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After witnessing genocide, where does healing begin? Rwandan author seeks answers in SA

Pie-Pacifique Kabalira-Uwase bore witness to the atrocities as a young boy, which he recounts in his book.

01 July 2022 - 11:08 By Mila de Villiers
Pie-Pacafique Kabalira-Uwase's 'Witnessing' recounts his experience of surviving the Rwandan genocide and explores the psychological aftermath.
Pie-Pacafique Kabalira-Uwase's 'Witnessing' recounts his experience of surviving the Rwandan genocide and explores the psychological aftermath.
Image: Supplied

April 7 to July 15 1994: a four-month period when between 500,000 and one million Rwandans were massacred.

Pie-Pacifique Kabalira-Uwase bore witness to the genocide — committed by the ruling extremist Hutu-government intent on eradicating the country’s Tutsi minority and those opposed to their totalitarian policies — as a young boy.

The teenager had one option if he wanted to survive: fleeing his home country.

Initially, Kabalira-Uwase prepared to escape to Canada but found himself in SA owing to a scam which left him destitute.

While working as a car guard in Durban’s city centre, he studied between shifts, eventually enrolled at UKZN, graduated with a degree in physics, and was awarded the prestigious Mandela-Rhodes Scholarship.

Kabalira-Uwase recounts his lived experience of the war, seeking asylum, and his present in Witnessing: From the Rwandan tragedy to healing in SA, published by Kwela Books.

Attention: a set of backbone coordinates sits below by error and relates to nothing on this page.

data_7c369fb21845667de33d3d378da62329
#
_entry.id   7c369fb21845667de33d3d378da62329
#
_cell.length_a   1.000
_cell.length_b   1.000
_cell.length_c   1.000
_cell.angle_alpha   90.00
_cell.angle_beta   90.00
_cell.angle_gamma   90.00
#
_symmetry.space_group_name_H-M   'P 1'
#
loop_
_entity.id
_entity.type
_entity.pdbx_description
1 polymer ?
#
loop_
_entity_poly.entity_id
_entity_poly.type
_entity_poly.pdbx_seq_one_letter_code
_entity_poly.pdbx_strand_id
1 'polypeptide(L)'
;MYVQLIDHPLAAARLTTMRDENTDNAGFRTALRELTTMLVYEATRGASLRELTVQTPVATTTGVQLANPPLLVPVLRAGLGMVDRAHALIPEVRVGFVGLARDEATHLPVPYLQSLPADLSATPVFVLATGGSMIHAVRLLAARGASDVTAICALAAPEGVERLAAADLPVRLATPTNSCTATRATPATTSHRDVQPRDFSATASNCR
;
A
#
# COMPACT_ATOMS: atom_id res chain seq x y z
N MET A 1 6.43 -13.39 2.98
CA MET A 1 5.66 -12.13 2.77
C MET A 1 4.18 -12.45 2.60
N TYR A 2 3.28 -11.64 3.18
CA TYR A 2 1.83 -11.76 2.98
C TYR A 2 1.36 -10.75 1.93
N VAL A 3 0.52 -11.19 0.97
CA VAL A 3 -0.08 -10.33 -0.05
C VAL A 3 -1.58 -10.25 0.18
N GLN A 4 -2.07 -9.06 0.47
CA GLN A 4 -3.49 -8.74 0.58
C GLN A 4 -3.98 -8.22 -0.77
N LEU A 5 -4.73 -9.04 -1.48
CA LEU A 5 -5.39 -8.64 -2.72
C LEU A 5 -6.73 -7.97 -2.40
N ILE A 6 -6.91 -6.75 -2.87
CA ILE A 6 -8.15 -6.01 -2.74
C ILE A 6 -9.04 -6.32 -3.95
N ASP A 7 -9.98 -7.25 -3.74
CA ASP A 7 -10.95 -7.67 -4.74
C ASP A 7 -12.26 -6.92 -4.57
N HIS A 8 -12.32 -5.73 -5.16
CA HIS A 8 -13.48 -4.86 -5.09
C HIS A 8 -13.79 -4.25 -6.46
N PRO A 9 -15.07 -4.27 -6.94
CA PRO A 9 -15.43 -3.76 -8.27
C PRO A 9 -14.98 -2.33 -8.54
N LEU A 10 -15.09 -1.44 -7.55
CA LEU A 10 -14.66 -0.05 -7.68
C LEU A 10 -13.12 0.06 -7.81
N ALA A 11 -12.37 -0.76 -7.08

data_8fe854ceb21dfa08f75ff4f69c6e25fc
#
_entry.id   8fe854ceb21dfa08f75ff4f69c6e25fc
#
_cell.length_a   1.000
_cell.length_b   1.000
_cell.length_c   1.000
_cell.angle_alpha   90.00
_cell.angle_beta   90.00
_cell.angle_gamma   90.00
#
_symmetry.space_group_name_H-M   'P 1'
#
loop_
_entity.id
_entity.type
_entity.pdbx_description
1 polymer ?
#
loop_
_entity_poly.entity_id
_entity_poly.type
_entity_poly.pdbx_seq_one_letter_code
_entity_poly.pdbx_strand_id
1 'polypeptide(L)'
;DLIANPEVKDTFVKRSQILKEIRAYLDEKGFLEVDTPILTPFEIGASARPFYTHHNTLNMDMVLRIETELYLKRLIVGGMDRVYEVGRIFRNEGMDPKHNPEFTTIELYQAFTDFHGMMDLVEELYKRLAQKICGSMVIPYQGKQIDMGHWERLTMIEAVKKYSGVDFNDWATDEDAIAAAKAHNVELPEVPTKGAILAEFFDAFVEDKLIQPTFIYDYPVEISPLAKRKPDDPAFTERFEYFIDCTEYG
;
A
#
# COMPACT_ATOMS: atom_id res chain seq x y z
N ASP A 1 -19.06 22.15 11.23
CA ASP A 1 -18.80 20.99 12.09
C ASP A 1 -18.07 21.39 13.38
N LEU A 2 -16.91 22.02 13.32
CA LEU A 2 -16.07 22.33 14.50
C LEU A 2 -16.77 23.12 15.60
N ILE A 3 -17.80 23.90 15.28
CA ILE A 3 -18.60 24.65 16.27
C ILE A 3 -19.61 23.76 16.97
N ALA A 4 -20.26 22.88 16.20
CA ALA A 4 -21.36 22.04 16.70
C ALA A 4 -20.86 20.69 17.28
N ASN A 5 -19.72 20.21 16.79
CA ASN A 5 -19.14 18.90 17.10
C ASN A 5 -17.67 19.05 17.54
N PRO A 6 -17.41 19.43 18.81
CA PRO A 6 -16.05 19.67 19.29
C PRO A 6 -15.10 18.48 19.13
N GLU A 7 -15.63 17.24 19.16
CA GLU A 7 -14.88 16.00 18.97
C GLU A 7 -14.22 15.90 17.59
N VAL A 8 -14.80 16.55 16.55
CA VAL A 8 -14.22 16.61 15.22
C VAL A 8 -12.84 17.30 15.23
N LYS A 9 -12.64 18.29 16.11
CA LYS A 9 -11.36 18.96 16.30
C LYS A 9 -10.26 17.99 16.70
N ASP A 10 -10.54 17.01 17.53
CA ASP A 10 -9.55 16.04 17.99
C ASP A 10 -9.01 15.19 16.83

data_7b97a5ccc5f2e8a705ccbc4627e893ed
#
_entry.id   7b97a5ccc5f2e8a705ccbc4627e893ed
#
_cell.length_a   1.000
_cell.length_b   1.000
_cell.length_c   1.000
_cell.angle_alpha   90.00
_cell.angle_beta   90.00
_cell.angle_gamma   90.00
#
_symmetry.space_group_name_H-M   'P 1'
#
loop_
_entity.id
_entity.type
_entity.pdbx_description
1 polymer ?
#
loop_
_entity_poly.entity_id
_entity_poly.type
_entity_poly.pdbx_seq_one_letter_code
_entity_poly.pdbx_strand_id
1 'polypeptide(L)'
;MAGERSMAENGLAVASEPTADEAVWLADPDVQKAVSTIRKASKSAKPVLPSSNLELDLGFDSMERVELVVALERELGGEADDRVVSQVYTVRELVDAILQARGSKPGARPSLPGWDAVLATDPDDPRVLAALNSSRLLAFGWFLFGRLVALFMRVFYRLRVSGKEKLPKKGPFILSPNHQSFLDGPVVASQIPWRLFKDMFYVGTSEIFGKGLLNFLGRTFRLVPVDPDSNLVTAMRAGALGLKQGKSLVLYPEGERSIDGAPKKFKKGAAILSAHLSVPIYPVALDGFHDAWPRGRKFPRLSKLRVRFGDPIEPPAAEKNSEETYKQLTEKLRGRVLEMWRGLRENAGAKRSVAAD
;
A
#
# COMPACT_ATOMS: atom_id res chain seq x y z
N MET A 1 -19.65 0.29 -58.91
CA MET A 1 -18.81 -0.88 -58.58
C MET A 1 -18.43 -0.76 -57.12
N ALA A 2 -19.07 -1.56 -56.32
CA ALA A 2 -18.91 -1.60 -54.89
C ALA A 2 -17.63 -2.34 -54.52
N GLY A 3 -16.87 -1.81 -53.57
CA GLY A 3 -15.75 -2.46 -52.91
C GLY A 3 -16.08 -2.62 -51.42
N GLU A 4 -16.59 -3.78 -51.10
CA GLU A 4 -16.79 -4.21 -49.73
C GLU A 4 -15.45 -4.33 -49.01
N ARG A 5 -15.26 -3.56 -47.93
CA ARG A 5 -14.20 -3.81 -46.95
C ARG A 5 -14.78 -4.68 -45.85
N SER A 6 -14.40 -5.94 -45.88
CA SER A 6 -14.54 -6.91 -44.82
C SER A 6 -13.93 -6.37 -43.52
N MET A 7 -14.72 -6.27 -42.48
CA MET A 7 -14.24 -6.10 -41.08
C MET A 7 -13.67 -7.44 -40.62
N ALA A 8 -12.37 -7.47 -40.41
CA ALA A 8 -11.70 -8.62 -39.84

Here he shares his story.

Were you set on Witnessing as a title or did you have any working titles in mind?

When I was finally comfortable with writing, the first manuscript got so big I thought it would have to be cut into three stories: Rwanda, Refugee Strife and Now. I had a working title for the series: Beyond Forgiveness.

And each part had a subtitle. Witnessing was for the part on Rwanda, while the part about being a refugee was to be Becoming. I was still working on the third part. So when I submitted my manuscript, it was the first book, and the title was Beyond Forgiveness: Witnessing.

It was through engagements with the publisher and editor that we settled on Witnessing and added a little about my refugee journey. But the original intention of the title Witnessing remained: I had to go back in time and intentionally witness it all myself. And then, in writing, invite others to witness with me.

In the prologue you write the following about friends of yours, siblings Eric and Erin:

Eric and Erin had left Rwanda for SA in 2002, and had at first stayed with family friends in Cape Town. But they soon moved out to live on their own, and like many African immigrants arriving in the major cities of SA, they struggled, barely making ends meet as car guards. When they eventually managed to get asylum papers and a chance to study, Eric realised he had a choice to make: continue his own tertiary education while they both battled for survival, or work to earn a living for them both. He decided to keep working while his sister studied.

Please elaborate on the similarities and differences you share(d) with Eric, from fleeing Rwanda to arriving in SA.

Eric and I grew up in the same neighbourhood. Our houses were adjacent to each other. Though we were on the opposite ends of the economic spectrum (his parents were considered well off, while we grew up with a widow mother of three public servant), we experienced pre-94 in the same way. They had managed to escape Kigali and crossed over to Zaire while we stayed in Kigali. So while I experienced atrocities from the 1994 genocide, Eric lived the arduous journey of Rwandan refugees when the camps were destroyed in 1996. This made our conversations about our country’s recent history substantial. Our eyes were each other’s window into the aspect of the suffering we hadn’t witnessed.

When we returned to Kigali, our house was marked “occupied”. We reclaimed it before it was occupied. His family’s properties, while they were in Zaire, had been taken. I witnessed his family navigate the treacherous journey of reclaiming what belonged to them, mostly from powerful military men in the new Rwanda.